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STRENGTHENING INTERCULTURAL INTERACTIONS

by Marlene Cohen, Coordinator, Communication Across the Curriculum

You never truly understand a person until you consider things from his point of view . . . until you climb into his skin and walk around in it.
                            
Harper Lee, To Kill a Mockingbird (1960, p. 60)

Yes, we knew the world was shrinking, figuratively, and that we needed intercultural listening and speaking skills to succeed as teachers at a diverse campus.  But September 11 certainly shined a bright light on the issue.  Since then many of our students have had many new worries, including whether they can feel safe outside their "group" and whether it will become harder for international students to study in the U.S. and still travel back and forth to their homes.

We've all found issues to arouse our defensiveness in the past months; perhaps now is a good time to ponder what it takes to model intercultural empathy for our students. Empathy in Cross-Cultural Communication, an article by Colleen Mullavey-O'Bryne, offers a list that is hard to perform, but highly applicable to the classroom.  I've added questions for teachers to consider:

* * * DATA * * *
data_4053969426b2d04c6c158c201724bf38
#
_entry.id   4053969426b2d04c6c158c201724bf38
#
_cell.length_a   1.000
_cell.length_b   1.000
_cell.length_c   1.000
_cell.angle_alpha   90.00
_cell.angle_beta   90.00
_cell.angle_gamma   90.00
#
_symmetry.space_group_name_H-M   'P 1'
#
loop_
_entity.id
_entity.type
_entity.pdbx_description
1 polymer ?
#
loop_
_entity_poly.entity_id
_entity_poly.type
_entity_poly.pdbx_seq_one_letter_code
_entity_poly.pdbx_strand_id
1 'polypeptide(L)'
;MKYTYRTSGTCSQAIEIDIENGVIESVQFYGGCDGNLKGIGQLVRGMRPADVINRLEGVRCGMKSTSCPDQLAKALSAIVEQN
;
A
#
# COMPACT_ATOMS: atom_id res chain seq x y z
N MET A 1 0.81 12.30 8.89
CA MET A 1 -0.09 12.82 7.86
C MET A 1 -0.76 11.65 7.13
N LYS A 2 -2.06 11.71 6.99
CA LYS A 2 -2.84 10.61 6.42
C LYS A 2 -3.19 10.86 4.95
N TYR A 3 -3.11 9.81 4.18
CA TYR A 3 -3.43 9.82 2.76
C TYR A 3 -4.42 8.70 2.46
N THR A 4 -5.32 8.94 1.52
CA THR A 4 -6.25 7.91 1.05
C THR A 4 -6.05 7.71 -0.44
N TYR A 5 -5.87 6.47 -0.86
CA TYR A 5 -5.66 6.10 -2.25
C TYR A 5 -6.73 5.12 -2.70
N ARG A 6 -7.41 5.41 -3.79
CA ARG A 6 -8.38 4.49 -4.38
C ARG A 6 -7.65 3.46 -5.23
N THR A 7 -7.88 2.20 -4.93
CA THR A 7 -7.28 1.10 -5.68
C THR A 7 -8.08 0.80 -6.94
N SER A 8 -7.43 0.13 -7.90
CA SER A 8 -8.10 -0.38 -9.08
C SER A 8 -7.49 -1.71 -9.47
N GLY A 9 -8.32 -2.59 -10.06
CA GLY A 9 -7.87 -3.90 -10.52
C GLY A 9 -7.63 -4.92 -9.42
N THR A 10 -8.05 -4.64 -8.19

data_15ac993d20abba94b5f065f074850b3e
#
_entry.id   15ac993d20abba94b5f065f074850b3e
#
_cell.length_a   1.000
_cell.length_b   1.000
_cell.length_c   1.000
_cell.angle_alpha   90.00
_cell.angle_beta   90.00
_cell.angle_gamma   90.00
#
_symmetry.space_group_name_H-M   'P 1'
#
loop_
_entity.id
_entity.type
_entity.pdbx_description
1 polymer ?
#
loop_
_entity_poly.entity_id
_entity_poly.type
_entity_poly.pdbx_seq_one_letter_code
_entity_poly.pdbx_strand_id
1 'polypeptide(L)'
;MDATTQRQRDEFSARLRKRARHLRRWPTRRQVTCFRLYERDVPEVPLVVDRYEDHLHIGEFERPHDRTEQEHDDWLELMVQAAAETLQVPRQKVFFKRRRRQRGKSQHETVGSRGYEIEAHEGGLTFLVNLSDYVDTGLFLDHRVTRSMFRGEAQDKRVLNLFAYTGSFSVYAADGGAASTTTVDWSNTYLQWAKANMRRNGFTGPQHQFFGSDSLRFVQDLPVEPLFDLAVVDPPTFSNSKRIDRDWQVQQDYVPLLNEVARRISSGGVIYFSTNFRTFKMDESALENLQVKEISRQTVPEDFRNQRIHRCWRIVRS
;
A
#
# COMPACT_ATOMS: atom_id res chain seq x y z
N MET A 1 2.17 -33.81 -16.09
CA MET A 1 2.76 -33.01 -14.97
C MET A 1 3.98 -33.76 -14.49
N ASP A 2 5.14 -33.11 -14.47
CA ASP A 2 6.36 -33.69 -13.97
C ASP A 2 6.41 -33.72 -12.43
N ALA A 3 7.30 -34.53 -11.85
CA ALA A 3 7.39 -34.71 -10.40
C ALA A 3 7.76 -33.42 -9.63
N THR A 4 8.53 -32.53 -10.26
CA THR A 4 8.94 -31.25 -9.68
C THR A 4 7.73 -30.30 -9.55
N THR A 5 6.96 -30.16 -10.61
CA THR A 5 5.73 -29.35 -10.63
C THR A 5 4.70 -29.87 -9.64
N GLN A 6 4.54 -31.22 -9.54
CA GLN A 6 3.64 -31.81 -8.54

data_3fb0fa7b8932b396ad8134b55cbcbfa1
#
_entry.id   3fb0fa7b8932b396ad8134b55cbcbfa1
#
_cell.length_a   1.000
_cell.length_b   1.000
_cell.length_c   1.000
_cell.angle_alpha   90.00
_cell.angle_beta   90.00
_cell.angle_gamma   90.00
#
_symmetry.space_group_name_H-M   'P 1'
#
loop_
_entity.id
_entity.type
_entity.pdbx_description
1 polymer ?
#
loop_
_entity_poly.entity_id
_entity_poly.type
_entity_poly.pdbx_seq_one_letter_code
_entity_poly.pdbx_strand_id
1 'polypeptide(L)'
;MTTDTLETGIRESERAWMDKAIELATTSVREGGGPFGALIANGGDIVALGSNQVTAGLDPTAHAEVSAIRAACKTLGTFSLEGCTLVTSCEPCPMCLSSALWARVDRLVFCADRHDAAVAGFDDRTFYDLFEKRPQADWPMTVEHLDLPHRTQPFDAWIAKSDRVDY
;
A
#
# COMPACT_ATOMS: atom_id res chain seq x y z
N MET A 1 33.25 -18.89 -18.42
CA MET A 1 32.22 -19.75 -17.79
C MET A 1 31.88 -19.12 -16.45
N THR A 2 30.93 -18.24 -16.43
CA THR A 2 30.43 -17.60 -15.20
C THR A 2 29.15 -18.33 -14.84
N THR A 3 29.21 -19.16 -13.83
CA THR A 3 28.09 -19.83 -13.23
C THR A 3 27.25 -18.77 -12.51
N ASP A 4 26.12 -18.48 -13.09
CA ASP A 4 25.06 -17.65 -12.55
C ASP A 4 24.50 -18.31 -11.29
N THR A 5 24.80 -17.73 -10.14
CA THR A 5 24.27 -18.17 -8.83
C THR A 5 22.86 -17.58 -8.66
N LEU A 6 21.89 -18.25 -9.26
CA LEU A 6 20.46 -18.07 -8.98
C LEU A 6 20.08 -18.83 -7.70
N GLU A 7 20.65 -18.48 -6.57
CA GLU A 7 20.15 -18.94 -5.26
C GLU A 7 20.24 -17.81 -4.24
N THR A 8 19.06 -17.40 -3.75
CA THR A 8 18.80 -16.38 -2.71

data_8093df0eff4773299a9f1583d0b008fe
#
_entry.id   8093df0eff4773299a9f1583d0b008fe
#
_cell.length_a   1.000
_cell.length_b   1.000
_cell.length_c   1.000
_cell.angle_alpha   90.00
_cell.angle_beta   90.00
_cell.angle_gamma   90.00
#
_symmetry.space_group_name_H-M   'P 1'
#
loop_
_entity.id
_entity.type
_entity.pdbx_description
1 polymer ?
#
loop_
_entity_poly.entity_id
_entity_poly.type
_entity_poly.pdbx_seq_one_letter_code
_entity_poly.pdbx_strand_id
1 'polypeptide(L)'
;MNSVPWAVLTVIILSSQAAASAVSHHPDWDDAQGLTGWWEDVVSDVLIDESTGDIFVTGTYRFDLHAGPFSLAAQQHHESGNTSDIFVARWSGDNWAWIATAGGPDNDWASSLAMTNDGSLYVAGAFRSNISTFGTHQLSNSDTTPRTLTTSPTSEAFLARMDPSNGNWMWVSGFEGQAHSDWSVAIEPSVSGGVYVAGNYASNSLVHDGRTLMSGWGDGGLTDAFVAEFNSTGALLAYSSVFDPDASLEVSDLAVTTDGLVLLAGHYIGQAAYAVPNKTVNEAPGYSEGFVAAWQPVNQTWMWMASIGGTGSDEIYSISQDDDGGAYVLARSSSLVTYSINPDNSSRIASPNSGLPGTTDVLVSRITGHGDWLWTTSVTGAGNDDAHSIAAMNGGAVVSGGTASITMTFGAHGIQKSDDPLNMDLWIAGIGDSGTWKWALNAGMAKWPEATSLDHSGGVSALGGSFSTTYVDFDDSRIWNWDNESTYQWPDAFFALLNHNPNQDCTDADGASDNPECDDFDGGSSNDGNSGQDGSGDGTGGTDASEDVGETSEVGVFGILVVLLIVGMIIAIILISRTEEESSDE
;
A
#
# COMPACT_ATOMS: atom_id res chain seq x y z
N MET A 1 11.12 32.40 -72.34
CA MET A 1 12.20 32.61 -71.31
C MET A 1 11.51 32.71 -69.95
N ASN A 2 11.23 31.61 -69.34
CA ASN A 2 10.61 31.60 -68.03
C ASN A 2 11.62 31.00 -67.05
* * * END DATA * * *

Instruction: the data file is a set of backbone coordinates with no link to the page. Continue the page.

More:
Observational skills:

Am I taking note of how my students are holding up, whether they seem troubled, or at odds with each other?

Ability to react appropriately, sensitively, and with reasonable accuracy to cross-cultural stimuli:

Can I show support and seek information in positive ways, without putting students on the spot?

Capacity to project a genuine interest in others:

Can I model curiosity about opinions, even when they aren't aligned with mine?

Acceptance of others:

Can I accept attitudes that offend me? Can I be careful to align myself with all of my students?

Perceptual acuity:

Can I use my observations to see what needs assistance/mediation from me?

Open- mindedness:

Can I encourage others' points of view, even when they conflict with my own beliefs?

Nonjudgmental and noncritical attitude:

Can I model careful listening to alternative viewpoints? Can I filter loaded terms from my classroom language?

Ability to suspend judgment:

Can I model postponing judgment and show willingness to hear the full story?

Ability to discriminate and select appropriate strategies:

Am I helping students see the uniqueness of different perspectives?  Can I offer supportive ways to validate others and address their differences?

Flexibility to try different strategies as required:

Am I willing to acknowledge when an approach isn't working and then try something else?

Persistence to overcome setbacks:

Do I recognize and acknowledge the struggles which many of our students face?

Am I willing to address situations that don't go well, and work to improve them?

Interest in and knowledge of intercultural communications:

Do I model being a curious and motivated listener and reader of multiple perspectives?

In the uncertainties of the year 2002, we can offer to our students a safe haven in the classroom, a place to express, process, and understand our conflicting and challenging feelings.

 

The Instructional Area Newsletter, Volume 17, No. 2

Fall 2001